Alternative Psychiatric Narratives
Friday 16 and Saturday 17 May 2014
Birkbeck College, University of London
Chair: Professor Joanna Bourke, Birkbeck
In recent years, historians of psychiatry have heeded Roy Porter’s call to produce psychiatric histories from the patient’s point of view. Studies have moved on from focusing on medical discourse to investigating the diversity of the patient population, their varied experiences, and their pathways to and from psychiatric institutions. Only just beginning, however, is work which pays attention to alternative narratives of psychiatry: individuals and accounts that have been excluded or overlooked in the midst of this focus upon doctor and patient. These include the experiences of those located outside formal psychiatric spaces and relationships, from families and non-medical staff, to activists and campaigners, as well as narratives taking unconventional forms or found in unexpected places, offering alternative readings of sites, spaces, or texts, or challenging the very ways in which psychiatric narratives could or should be expressed and used.
This conference seeks to contribute to the development of these alternative narratives of psychiatry (in the broadest sense of the term) by exploring the voices and experiences of those involved in the non-institutional, non-formal aspects of psychiatry, and by investigating new ways to access all aspects of psychiatric experience, from the early modern period to today. This will be a space to discuss wide ranging (alternative) narratives of psychiatry, representations of psychiatry over time, and the methods and meanings behind this work from a range of disciplinary perspectives.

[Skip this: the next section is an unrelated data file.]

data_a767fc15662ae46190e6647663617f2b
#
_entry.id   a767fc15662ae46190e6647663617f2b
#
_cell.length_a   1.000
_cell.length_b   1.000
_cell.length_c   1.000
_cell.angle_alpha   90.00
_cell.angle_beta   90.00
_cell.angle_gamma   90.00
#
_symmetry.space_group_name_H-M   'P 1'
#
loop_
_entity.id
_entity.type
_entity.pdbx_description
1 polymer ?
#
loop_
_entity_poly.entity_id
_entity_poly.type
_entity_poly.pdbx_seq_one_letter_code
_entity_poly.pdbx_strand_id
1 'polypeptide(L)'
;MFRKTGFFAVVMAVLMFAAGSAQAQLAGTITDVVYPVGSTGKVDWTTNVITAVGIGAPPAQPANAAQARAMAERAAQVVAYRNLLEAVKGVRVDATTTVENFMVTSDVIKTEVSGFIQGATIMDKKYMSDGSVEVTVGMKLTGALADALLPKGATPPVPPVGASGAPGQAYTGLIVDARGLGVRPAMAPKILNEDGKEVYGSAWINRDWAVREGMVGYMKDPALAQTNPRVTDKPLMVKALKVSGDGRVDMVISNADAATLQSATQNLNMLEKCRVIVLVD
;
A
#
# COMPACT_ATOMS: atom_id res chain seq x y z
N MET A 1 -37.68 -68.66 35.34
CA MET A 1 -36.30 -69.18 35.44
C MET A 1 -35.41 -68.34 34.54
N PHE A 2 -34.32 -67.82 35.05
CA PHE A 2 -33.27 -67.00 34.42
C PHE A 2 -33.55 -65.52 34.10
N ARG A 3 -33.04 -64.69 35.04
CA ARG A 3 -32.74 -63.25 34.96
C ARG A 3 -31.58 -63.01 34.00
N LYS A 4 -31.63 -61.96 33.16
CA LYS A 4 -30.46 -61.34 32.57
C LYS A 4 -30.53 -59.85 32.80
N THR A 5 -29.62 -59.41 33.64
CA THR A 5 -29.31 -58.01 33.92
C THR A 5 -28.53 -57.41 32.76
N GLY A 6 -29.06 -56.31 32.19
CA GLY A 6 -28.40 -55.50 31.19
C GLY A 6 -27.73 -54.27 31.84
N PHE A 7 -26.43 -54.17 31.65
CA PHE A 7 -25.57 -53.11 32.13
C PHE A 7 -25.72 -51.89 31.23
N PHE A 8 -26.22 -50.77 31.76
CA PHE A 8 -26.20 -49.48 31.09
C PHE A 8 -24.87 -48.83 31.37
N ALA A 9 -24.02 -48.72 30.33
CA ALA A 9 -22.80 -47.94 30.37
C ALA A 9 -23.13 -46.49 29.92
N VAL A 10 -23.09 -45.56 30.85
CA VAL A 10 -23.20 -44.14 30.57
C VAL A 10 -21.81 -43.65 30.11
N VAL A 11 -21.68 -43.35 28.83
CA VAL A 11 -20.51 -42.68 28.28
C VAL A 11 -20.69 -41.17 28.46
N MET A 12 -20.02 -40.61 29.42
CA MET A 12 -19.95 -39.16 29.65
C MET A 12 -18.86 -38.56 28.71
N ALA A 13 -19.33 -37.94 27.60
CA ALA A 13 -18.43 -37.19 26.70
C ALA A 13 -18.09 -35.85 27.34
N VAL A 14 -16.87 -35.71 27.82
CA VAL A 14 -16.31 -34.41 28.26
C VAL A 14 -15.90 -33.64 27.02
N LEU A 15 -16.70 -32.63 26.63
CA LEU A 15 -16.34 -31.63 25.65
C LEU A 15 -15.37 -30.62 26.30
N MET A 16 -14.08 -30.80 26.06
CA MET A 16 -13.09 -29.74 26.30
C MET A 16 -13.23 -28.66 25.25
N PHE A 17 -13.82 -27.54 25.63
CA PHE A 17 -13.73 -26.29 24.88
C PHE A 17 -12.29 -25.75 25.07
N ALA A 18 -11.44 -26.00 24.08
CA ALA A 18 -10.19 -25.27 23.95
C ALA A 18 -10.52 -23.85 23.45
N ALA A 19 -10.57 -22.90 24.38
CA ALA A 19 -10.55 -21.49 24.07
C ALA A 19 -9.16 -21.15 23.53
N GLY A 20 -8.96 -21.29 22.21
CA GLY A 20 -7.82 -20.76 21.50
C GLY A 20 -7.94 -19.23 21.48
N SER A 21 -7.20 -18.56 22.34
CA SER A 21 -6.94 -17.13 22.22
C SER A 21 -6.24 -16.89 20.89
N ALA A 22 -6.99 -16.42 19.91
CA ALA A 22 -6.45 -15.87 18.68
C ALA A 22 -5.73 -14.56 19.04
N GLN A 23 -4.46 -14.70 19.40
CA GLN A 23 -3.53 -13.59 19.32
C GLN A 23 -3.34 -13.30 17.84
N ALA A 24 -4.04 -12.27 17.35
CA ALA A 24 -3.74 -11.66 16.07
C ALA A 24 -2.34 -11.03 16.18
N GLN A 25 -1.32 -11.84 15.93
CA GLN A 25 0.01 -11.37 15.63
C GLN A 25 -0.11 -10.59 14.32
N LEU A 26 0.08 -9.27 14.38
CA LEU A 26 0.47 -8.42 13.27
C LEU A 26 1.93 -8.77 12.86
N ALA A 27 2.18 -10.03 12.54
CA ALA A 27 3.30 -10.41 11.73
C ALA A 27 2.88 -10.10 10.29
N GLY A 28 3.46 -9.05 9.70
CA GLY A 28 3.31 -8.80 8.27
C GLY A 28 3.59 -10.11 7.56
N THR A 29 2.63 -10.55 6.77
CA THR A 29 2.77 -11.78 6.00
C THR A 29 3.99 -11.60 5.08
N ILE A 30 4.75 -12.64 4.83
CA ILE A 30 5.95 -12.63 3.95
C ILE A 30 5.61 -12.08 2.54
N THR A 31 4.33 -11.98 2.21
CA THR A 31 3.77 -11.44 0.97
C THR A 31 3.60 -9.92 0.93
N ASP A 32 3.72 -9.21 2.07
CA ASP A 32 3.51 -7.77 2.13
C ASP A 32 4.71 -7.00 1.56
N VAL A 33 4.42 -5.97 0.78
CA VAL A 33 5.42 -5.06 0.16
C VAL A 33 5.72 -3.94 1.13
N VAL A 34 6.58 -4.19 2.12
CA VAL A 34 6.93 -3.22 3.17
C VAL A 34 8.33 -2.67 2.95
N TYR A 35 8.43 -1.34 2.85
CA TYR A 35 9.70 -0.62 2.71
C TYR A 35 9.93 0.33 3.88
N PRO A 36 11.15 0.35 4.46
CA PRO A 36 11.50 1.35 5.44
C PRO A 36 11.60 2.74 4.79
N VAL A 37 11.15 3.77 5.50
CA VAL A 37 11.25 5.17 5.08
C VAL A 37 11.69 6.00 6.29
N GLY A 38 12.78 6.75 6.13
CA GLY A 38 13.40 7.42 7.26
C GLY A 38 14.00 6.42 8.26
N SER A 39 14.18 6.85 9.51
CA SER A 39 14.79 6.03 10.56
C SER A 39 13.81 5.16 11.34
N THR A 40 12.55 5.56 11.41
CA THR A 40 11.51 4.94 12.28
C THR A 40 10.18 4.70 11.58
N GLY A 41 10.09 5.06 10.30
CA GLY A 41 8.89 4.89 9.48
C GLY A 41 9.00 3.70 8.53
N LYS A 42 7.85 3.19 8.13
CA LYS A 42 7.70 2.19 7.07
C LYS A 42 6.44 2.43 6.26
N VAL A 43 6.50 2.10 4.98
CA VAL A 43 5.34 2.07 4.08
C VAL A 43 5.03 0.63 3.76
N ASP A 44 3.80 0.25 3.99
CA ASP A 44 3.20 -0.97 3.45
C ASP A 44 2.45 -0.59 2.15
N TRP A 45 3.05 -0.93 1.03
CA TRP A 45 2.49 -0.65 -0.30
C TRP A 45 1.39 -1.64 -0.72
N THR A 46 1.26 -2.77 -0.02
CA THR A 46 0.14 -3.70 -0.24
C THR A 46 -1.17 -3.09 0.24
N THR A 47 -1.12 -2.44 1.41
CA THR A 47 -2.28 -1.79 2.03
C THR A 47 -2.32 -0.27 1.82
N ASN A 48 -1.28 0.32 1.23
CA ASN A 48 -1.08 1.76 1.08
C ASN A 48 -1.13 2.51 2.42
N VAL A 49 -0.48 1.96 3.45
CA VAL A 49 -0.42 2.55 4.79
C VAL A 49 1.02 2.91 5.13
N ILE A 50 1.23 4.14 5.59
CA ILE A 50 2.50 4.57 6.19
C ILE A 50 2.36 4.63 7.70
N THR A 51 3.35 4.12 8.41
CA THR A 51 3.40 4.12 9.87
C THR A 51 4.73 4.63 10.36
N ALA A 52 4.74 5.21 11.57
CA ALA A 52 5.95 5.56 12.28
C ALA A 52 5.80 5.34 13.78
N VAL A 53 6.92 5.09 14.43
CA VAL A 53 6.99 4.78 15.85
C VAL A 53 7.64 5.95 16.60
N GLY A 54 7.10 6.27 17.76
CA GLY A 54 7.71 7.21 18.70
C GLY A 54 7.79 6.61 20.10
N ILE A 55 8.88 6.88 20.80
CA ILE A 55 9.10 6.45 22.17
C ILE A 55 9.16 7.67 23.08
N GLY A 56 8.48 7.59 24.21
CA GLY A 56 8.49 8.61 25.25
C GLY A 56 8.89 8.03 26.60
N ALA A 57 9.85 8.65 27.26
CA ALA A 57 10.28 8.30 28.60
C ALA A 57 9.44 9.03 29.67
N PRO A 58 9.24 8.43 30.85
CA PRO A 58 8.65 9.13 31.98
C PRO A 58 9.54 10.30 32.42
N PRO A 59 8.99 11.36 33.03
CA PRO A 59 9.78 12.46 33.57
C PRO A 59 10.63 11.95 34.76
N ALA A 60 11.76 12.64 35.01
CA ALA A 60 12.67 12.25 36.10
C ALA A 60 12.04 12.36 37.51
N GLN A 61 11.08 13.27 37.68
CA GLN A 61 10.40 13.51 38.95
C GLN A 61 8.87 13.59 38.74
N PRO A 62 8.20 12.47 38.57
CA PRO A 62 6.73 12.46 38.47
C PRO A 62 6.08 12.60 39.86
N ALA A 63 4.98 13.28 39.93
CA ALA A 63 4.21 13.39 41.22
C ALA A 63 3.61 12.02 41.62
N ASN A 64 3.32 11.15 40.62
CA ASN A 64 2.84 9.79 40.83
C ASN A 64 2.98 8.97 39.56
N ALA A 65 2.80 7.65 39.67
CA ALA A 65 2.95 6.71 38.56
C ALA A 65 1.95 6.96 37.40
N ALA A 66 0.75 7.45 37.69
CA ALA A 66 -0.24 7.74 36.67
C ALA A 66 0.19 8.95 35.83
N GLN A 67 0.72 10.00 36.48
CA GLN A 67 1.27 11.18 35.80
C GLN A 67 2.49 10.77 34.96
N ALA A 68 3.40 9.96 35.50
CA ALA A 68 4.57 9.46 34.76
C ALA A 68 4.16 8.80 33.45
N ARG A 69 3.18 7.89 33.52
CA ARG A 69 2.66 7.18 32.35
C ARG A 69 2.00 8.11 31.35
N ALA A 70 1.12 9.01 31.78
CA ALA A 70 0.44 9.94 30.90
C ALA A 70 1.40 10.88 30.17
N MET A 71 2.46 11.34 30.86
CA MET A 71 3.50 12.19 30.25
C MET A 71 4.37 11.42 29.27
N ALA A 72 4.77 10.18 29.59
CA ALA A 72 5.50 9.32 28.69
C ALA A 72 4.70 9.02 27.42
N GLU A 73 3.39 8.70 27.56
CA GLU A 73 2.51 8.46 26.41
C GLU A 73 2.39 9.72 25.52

Proposals for 20 minute papers touching on any aspects of alternative psychiatric narratives are welcomed from postgraduate and early career researchers across the humanities and social sciences. Possible topics might include (but are not limited to):
- Alternative methodologies (such as oral history, social geography, ethnography, and more)
- Histories of familial and community care
- Representations of psychiatry in literature, theatre, art, music and the media
- Disability theories and histories in relation to the history of psychiatry and mental health
- Reforms, campaigns, and histories of activism and the psychiatric survivor movement
- Alternative views of traditional psychiatric sites such as asylums, hospitals, clinics
- Developments, experiences and perceptions of auxiliary and support staff
- Questions of space, time, culture and locality
- The gendering of psychiatric spaces, diagnoses and treatments
- Changing therapeutic identities over time
- Race and ethnicity, and other hidden dimensions of psychiatric history
- The classic sick role: its history, consequences and alternatives
- Medical texts and their role in shaping psychiatric stories
- The problems with psychiatric narratives: authenticity and authority, uses and abuses
Those interested in presenting a paper should email a short proposal (max. 300 words) by Monday 3rd March 2014
Subject to funding, we hope that some travel expenses will be available for speakers. Members of the Society for the Social History of Medicine will be able to apply for travel bursaries from the Society; clich here for more details.
Further details and information regarding registration will be at the conference web site.